LAYTON & TAYLOR ARCHITECTS
In September 1964 the official withdrawal of the last member of the Great Western Railway's 'County' class, designed by F. Hawksworth and introduced in 1945 occurred. Although there are suggestions that 1011 'County of Chester' continued in traffic for a few weeks after withdrawal, she was placed in store in November 1964, sold to Cashmore's Scrap yard in Newport and cut-up in March 1965.
At that point, Hawksworth's 'Counties' became extinct. Unlike many other Great Western locomotive types taken out of service in the 1960s, no Counties were sent to Woodham's Yard in Barry, Glamorgan, so were not available for later rescue and preservation, consequently the class lived on only in the memories of Great Western locomotive enthusiasts, aided by a wide range of photographic images, models, memorabilia and even art.
The first seeds
One G.W.S. member, David Bradshaw, noted that amongst the last group of unrestored locomotives, once stored in Woodham's Yard, there were sufficient standard 'parts' to form a basis for a County - with modifications and some new-build. Following several years of negotiations with Vale of Glamorgan County Council and planning, the G.W. County Project was launched in December 2004, to recreate a County, at Didcot, utilising the frames of a Modified Hall and a Stanier 8F boiler, from which the County boiler was derived.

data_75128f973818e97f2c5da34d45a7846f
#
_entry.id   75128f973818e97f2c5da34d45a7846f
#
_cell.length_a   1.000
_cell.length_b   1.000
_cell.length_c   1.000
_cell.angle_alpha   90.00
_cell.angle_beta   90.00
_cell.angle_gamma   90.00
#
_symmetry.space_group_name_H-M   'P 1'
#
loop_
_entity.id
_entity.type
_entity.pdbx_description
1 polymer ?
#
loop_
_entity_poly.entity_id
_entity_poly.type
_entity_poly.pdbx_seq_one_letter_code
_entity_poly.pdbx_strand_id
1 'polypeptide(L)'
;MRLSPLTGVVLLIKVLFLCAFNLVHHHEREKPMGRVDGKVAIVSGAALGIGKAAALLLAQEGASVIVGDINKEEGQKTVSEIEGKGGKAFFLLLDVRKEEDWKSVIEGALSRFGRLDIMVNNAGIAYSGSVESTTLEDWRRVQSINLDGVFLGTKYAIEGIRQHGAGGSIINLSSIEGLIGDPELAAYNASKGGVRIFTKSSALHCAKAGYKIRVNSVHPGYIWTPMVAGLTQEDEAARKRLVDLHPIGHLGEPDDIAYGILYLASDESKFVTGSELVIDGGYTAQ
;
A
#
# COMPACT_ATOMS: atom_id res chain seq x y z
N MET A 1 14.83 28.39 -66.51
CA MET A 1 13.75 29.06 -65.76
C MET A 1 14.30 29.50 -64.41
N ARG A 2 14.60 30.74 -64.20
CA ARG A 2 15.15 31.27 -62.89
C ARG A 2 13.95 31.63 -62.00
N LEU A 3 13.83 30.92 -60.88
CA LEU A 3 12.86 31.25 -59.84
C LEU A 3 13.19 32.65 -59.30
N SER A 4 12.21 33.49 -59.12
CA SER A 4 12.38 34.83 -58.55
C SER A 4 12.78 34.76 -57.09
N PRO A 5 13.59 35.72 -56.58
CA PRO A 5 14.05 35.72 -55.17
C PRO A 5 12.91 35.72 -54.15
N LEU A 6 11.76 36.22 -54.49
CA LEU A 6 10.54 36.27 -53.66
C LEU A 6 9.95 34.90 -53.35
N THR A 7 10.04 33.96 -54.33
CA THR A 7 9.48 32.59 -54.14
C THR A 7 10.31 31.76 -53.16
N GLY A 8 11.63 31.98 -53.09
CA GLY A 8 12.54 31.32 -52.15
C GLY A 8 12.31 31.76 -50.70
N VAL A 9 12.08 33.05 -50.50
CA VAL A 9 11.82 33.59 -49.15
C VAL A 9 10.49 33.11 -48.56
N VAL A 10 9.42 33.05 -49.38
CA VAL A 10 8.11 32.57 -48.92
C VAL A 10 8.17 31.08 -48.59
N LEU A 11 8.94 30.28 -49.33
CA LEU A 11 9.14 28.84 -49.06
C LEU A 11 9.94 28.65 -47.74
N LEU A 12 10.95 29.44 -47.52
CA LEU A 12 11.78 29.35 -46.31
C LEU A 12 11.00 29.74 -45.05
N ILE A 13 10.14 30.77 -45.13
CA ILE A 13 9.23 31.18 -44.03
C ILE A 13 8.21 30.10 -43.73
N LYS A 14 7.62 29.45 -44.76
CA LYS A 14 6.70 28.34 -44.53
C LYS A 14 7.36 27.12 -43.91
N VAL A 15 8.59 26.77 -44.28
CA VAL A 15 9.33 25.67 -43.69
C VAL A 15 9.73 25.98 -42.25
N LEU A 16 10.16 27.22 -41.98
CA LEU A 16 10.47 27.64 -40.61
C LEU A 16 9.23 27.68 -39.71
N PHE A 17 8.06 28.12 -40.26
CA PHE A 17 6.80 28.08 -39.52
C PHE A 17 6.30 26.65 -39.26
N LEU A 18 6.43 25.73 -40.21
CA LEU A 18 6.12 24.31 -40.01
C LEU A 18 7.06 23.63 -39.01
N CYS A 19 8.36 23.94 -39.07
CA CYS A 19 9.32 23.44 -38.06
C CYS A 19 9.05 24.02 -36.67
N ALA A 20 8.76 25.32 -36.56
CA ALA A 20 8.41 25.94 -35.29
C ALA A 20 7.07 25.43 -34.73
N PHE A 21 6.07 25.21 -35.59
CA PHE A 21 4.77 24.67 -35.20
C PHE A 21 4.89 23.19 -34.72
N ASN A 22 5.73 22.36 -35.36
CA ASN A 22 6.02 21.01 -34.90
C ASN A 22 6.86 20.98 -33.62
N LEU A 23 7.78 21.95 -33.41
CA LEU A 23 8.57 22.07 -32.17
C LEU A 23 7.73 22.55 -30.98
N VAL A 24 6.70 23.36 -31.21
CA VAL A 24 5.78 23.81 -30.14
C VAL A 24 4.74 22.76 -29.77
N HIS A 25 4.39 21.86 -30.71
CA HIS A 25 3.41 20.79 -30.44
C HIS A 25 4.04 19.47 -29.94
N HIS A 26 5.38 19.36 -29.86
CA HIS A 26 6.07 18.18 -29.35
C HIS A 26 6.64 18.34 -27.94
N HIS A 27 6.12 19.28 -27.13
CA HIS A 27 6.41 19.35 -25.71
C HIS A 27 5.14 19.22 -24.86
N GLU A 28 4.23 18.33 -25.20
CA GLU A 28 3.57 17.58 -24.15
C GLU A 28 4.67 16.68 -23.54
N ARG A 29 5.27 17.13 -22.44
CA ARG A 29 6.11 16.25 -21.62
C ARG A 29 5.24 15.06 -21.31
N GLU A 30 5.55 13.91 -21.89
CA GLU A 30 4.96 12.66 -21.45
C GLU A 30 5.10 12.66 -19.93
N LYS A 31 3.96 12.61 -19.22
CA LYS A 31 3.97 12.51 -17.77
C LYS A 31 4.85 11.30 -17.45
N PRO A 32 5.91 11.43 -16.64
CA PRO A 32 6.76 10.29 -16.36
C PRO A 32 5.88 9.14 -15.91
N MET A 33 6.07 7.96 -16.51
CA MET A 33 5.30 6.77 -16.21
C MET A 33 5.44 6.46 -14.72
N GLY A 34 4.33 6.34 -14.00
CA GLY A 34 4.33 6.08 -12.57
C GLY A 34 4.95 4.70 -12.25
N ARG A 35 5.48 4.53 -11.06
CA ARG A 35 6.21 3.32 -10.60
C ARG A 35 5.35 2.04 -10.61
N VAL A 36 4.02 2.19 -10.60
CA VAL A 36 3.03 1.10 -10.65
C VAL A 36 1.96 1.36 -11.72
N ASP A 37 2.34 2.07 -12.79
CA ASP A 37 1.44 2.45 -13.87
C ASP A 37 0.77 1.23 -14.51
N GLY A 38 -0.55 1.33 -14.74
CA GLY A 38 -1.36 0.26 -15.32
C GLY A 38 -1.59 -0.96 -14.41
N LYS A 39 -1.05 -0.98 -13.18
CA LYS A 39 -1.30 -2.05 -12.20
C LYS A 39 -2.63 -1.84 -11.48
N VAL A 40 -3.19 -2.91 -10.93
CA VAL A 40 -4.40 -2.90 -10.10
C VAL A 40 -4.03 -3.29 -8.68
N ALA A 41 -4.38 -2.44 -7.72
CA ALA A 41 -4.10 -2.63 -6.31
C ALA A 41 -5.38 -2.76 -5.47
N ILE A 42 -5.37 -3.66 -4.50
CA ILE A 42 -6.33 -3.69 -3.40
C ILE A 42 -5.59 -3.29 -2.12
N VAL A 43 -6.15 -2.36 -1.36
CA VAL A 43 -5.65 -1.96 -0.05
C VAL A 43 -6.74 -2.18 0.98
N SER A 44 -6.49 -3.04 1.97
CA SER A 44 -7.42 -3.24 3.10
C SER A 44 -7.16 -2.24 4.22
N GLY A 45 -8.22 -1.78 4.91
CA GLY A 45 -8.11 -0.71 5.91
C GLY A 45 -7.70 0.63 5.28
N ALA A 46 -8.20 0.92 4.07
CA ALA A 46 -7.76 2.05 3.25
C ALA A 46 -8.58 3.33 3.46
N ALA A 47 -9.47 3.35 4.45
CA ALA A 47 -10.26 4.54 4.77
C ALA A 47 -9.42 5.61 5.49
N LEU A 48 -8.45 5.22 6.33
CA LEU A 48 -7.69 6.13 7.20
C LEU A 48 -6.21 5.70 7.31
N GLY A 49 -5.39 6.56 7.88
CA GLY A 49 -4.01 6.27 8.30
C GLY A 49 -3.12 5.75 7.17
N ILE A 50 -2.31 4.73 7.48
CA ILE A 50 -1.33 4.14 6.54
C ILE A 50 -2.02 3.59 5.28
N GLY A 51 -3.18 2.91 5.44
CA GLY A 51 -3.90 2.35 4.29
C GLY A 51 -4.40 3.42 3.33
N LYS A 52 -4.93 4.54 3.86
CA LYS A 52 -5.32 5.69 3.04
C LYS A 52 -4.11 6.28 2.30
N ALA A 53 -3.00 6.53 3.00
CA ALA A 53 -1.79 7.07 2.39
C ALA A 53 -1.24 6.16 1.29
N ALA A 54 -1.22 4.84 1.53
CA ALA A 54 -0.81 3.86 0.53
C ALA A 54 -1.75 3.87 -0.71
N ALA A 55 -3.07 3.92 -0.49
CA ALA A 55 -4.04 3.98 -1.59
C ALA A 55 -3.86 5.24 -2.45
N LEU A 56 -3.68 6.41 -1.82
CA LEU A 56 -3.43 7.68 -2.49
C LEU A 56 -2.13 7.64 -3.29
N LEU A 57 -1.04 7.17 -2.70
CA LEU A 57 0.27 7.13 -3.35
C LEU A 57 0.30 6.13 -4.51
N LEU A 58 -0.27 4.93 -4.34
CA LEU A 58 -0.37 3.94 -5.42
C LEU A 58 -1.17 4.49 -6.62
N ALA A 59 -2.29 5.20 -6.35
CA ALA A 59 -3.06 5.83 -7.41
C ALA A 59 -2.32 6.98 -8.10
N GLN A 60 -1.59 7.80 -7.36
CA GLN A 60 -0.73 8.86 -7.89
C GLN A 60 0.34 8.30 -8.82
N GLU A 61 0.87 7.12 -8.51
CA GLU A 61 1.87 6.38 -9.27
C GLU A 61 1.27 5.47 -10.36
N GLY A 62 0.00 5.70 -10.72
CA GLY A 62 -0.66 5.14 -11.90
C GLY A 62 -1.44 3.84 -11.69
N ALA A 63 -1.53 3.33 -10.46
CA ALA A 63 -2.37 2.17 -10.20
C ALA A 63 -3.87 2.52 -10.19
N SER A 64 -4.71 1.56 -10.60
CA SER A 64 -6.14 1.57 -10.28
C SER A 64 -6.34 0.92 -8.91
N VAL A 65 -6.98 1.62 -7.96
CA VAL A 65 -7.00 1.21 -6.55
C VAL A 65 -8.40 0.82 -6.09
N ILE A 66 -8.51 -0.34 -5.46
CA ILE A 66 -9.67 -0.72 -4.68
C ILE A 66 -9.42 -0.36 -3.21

Marking the contribution of Vale of Glamorgan Council and Barry scrap yard, it was agreed the completed locomotive should bear the identity 1014 'County of Glamorgan'.